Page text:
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Enforcing unmet trade obligations protects U.S. innovation

Jay Taylor
Jay Taylor April 11, 2017

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The United States leads the world in medical innovation, helping patients across the globe access the latest life-saving treatments and cures. Trade agreements with other nations serve as the foundation of this mutually beneficial arrangement by ensuring that trade partners protect confidential information, prevent patent infringement, and fulfill their obligations fairly.

Unfortunately, many countries are not living up to their trade obligations. Ignoring these obligations erodes R&D incentives, harms U.S. companies and jobs, and threatens global access to life-saving treatments.

One critical component to innovation is regulatory data protection (RDP), also known as “data exclusivity.” RDP promotes investment in clinical trials by securing regulatory test data. Trade agreements, such as the WTO TRIPS agreement, ensure proper RDP periods and bar disclosure and unfair commercial use of an innovator’s test data. When RDP is ignored, competing generic or biosimilar developers gain an unfair advantage by freeloading on the considerable investments of U.S innovators. Many countries, including China, Brazil, Russia and India, have failed to comply with their trade agreements to protect RDP.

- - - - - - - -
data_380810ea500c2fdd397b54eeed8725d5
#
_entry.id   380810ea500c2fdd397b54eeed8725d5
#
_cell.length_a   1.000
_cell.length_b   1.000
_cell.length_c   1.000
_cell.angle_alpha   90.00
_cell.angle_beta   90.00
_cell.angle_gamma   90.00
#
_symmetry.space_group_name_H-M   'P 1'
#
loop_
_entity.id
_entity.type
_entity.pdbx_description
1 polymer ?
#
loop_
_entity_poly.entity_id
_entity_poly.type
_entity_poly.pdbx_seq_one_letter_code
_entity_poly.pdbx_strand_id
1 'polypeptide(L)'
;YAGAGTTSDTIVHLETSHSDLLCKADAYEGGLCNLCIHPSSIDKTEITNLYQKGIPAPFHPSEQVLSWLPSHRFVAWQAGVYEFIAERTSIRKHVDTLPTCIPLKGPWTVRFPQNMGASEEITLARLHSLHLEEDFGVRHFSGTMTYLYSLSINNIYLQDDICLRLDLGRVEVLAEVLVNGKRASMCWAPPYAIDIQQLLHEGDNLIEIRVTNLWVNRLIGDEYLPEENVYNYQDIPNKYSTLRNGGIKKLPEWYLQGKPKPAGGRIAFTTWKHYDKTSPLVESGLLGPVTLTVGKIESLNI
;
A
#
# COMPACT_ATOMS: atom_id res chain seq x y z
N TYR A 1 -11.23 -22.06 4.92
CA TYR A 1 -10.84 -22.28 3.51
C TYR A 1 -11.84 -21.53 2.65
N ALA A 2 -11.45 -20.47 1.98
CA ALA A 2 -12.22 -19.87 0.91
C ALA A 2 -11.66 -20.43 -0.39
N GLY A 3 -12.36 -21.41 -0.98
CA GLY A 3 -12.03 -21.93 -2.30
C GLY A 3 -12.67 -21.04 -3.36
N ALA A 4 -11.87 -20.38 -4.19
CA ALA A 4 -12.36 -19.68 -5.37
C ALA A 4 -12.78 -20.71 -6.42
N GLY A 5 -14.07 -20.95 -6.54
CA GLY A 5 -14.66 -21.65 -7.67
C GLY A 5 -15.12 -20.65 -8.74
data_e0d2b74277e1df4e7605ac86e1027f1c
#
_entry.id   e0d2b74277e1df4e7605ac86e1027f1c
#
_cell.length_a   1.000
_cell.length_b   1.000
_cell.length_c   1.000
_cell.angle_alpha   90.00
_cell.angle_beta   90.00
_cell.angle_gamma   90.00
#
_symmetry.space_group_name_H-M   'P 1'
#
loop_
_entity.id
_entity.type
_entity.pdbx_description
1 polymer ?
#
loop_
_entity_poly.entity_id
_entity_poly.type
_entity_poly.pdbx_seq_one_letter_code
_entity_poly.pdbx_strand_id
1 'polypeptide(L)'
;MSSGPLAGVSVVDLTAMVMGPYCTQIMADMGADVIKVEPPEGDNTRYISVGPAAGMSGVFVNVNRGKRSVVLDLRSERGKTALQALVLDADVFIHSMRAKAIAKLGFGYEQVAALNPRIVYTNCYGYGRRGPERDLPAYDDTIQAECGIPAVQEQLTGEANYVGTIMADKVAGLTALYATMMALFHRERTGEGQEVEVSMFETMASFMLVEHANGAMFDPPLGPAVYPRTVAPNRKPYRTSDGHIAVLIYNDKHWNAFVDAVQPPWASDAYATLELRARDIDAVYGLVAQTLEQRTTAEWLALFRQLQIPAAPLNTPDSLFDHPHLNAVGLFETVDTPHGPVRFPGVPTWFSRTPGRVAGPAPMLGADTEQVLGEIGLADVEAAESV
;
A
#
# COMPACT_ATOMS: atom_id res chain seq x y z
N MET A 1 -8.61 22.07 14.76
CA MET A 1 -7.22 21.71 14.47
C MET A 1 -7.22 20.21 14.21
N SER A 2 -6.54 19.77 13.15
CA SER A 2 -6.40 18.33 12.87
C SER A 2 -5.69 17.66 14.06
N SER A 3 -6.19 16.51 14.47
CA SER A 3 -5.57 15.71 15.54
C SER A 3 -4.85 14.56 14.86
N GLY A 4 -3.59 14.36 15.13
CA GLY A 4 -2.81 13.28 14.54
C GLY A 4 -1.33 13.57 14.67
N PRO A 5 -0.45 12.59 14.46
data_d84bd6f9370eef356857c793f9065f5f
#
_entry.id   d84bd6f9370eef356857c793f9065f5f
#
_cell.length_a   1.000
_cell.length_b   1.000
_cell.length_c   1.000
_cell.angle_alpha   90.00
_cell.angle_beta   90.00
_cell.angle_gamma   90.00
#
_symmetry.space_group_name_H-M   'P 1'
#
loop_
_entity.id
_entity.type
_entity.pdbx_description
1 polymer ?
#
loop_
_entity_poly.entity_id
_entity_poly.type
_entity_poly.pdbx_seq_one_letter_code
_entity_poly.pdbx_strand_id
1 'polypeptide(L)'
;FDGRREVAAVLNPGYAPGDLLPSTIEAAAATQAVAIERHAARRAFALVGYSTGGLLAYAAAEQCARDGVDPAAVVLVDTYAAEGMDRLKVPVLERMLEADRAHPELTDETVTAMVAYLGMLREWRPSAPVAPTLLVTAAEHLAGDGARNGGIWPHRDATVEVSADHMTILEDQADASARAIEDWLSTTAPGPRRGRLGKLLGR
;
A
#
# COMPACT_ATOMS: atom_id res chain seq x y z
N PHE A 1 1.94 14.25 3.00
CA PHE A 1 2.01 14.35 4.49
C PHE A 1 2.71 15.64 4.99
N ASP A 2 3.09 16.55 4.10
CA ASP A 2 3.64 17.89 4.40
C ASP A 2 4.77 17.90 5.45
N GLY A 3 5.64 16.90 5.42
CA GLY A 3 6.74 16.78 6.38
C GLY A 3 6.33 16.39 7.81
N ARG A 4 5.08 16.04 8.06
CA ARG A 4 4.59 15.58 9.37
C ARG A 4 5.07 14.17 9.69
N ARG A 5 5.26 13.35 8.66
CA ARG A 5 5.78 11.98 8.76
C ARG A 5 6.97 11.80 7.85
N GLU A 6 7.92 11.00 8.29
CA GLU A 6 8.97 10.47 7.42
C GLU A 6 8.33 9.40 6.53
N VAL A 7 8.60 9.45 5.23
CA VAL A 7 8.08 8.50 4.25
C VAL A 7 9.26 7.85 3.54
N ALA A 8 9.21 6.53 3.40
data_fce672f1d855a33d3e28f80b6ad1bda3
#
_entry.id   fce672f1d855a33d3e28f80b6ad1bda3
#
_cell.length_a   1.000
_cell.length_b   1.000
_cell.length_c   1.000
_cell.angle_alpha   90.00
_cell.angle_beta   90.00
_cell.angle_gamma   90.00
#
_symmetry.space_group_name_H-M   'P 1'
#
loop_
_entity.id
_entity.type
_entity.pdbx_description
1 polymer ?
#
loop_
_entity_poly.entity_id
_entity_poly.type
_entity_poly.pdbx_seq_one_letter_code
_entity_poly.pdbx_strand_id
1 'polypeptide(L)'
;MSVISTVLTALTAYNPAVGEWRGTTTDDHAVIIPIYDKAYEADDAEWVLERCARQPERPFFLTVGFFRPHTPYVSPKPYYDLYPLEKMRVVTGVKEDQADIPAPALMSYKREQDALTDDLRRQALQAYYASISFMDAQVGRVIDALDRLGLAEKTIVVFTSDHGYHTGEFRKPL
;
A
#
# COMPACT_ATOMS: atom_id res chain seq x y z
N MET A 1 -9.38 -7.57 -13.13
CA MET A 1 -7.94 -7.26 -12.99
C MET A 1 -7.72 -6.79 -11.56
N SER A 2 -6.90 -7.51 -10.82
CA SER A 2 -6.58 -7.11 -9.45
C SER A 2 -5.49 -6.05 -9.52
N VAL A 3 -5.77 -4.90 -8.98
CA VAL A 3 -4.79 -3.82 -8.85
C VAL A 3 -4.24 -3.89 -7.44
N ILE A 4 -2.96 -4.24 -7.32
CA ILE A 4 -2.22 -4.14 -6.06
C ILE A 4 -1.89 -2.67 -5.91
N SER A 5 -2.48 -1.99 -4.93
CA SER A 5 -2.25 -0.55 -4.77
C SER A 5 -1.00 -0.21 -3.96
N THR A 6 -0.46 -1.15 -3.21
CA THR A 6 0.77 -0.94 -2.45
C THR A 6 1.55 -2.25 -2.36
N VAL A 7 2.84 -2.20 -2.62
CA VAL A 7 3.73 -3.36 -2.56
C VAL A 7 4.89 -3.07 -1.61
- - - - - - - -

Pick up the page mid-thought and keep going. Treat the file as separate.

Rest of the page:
For example, China agreed to provide a six-year period of RDP when it joined the WTO. However, China’s policies in practice are ambiguous, inconsistent, and unevenly applied. As a result, China’s regulatory environment provides an unfair advantage to competing firms to freeload off our safety and efficacy data.

Also important, biopharmaceutical innovators must be able to effectively enforce their patents. Early resolution of patent disputes helps prevent patent-infringing products from prematurely entering the market. Despite agreeing to provide effective enforcement mechanisms, several U.S. trade partners are failing to do so. In Australia, for example, patent disputes are lengthy and, in direct opposition to their trade obligations, Australia does not notify U.S. innovators of a third party’s intention to market a follow-on product until after it is registered as a generic.

Simply put, trade depends on trust. Other nations must enforce the rules they agree to in trade deals if they want access to American innovation and the American market.

Topics: Intellectual Property, Trade, Policy Solutions